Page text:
The Life of Saint Francis by Thomas of Celano - 231 

57 Shortly afterwards when Francis returned to the Church of Saint Mary of the Portiuncula, some literate men and nobles gladly joined him.a He received such men with honor and dignity, since he himself was very noble and distinguished in spirit, and respectfully gave to each his due. In fact, since he was endowed with outstanding discernment, he wisely considered in all matters the dignity of rank of each one.

But still he would not rest from carrying out fervently the holy impulse of his spirit. Now in the thirteenth year of his conversion, he journeyed to the region of Syria, while bitter and long battles were being waged daily between Christians and pagans.b Taking a companion with him, he was not afraid to present himself to the sight of the Sultan of the Saracens.c

Who is equal to the task of telling this story?
What great firmness he showed standing in front of him!
With great strength of soul he spoke to him,
with eloquence and confidence
he answered those who insulted the Christian law.

Before he reached the Sultan, he was captured by soldiers, insulted and beaten, but was not afraid. He did not flinch at threats of torture nor was he shaken by death threats. Although he was ill-treated by many with a hostile spirit and a harsh attitude, he was received very graciously by the Sultan. The Sultan honored him as much as he could, offering him many gifts, trying to turn his mind to worldly riches. But when he saw that he resolutely scorned all these things like dung, the Sultan was overflowing with admiration and recognized him as a man unlike any other. He was moved by his words and listened to him very willingly. Mk 6:20

In all this, however,
the Lord did not fulfill his desire, Ps 127:5 [Vulgate, Ps 126:5]
reserving for him the prerogative of a unique grace.d




Vita Prima, Fontes Franciscani, p. 331-332

57 1Revertente quoque ipso ad ecclesiam Sanctae Mariae de Portiuncula, tempore non multo post, quidam litterati viri et quidara nobiles ei gratissime adhaeserunt. —2Quos ipse, ut erat animo nobilissimus et discretus, honorifice atque digne pertractans, quod suum erat unicuique piissime impendebat.3Revera discretione praecipua praeditus, considerabat prudenter in omnibus cunctorum graduum dignitatem.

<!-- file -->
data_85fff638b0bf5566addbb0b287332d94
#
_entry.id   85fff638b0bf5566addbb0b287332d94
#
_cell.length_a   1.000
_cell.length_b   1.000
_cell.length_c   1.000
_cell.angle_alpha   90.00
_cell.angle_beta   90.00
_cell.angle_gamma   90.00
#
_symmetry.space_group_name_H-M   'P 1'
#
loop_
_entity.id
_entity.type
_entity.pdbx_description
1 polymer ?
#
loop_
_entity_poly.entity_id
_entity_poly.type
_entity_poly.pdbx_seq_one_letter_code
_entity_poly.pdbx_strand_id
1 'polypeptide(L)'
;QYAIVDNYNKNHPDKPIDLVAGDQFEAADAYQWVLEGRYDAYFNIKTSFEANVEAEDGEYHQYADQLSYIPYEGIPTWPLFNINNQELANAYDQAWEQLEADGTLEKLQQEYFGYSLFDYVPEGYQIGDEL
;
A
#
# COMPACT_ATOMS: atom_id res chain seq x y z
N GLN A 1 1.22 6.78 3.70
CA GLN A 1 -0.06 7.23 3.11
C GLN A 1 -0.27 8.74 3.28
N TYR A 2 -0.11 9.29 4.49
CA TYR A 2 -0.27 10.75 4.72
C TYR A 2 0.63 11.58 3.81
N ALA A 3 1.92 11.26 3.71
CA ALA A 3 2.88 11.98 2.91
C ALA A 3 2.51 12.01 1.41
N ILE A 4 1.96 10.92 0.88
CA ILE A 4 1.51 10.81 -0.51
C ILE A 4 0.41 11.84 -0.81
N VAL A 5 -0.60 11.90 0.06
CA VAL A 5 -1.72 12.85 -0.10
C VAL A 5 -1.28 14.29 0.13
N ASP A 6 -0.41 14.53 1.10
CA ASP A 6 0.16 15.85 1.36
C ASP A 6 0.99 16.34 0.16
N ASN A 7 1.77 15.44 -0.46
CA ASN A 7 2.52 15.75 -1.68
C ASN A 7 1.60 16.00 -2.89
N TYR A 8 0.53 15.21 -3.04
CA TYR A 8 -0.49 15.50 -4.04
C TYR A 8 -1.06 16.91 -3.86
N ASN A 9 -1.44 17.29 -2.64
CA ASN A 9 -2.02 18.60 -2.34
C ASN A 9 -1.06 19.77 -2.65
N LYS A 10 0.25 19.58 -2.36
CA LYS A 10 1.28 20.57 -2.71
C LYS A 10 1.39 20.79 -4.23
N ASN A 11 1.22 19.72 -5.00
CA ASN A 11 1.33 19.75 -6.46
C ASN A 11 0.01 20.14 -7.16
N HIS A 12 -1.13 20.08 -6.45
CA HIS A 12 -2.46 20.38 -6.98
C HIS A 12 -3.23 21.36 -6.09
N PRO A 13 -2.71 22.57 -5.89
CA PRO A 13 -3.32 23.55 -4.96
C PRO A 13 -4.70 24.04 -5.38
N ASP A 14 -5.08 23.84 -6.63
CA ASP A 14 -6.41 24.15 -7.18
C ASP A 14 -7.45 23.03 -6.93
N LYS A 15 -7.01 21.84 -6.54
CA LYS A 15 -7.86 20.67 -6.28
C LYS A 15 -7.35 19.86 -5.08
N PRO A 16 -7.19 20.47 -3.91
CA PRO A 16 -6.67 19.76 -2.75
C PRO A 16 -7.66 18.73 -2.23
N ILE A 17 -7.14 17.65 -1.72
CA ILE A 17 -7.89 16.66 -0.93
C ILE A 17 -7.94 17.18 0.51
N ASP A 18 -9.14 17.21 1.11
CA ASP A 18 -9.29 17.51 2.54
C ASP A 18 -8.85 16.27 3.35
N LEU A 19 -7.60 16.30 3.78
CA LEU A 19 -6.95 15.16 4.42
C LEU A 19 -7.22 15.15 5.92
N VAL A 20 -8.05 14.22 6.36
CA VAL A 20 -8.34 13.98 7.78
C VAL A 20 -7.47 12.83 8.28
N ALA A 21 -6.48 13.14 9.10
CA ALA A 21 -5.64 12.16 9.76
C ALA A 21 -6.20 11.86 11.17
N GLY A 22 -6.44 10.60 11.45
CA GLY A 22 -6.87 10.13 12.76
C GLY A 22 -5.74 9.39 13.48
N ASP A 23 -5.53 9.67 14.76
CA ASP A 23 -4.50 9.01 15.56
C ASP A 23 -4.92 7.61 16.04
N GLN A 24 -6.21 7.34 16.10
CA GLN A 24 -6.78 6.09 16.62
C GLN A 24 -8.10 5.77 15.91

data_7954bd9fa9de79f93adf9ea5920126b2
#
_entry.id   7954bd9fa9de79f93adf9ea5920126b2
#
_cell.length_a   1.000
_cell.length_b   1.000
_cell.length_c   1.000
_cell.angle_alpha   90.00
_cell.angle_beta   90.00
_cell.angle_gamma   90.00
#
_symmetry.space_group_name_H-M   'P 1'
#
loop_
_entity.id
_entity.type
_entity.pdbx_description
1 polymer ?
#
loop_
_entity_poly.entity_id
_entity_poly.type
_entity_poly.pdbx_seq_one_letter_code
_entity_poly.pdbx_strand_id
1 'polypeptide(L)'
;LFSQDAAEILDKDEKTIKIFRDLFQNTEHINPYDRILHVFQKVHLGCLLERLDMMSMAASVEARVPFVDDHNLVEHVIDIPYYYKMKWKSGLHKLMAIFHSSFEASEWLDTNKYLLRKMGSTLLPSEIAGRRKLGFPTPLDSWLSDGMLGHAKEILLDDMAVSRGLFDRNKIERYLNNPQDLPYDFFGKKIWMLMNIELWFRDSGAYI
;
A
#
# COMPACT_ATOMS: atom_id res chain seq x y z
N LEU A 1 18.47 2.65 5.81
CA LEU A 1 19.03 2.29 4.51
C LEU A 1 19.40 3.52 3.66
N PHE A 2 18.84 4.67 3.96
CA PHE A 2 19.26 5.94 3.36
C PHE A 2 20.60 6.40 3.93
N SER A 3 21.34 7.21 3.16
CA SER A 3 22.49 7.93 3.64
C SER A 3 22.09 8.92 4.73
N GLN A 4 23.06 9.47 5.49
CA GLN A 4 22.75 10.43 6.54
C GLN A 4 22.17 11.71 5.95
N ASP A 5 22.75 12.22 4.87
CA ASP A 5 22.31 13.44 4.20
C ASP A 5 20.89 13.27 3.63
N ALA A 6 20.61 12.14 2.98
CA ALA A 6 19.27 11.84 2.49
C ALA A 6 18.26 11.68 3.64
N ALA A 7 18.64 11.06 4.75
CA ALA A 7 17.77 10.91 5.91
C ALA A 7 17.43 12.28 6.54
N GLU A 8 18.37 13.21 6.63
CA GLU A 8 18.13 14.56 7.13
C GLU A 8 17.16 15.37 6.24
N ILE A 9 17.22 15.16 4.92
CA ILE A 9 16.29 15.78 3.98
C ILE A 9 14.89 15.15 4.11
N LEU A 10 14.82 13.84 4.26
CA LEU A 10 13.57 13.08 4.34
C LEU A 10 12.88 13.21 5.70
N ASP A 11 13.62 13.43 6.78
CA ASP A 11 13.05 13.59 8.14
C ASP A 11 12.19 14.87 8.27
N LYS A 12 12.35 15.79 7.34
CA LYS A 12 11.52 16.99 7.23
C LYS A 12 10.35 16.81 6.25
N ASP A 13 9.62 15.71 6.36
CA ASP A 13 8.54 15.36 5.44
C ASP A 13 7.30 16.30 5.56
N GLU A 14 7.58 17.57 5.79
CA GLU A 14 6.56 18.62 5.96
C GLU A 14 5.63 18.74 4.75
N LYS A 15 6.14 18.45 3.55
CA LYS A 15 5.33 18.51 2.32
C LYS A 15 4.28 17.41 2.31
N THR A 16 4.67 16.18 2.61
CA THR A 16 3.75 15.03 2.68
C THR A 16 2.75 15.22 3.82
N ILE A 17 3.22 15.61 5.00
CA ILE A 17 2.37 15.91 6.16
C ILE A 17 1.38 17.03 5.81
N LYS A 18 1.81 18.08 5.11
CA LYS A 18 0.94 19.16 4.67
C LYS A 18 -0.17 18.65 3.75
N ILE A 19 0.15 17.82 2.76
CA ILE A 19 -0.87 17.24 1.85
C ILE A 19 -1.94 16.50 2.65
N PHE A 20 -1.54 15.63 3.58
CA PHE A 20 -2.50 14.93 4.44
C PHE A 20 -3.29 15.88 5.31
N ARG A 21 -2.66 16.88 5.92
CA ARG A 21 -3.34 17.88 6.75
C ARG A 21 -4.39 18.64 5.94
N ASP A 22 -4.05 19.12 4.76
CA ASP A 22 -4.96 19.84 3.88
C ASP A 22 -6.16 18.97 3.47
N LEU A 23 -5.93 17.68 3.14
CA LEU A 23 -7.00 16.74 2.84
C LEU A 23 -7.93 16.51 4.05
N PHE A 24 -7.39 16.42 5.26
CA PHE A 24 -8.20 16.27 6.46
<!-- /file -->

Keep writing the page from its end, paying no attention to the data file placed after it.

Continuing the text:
4Sed nondum valet quiescere, quin beatum impetura animi sui adhuc ferventius exsequatur.5Nam tertio decimo anno conversionis suae ad partes Syriae pergens, cum quotidie bella inter christianos et paganos fortia et dura ingruerent, assumpto secum socio, conspectibus Soldani Saracenorum se non timuit praesentare.

6Sed quis enarrare sufficiat,
quanta coram eo mentis constantia consistebat,
quanta illi virtute animi loquebatur,
quanta facundia et fiducia
legi christianae insultantibus respondebat?

7Nam primo quam ad Soldanum accederet, captus a complicibus, contumeliis affectus, attritus verberibus non terretur, comminatis suppliciis non veretur, morte intentata non expavescit .8Et quidem ficet a multis satis hostili animo et mente aversa exprobratus fuisset, a Soldano tamen honorifice plurimum est susceptus.9Honorabat eum prout poterat, et oblatis muneribus multis, ad divitias mundi animum eius inflectere conabatur:10sed cum vidisset eum strenuissime omnia velut stercora contemnentem, adniiratione maxima repletus est et quasi virum omnibus dissimilem intuebatur eum;11permotus est valde verbis eius et eum libentissime audiebat.

12In omnibus his
Dominus ipsius desiderium non implevit,
praerogativam illi reservans gratiae singularis.

Francis of Assisi: Early Documents, vol. 1, p. 231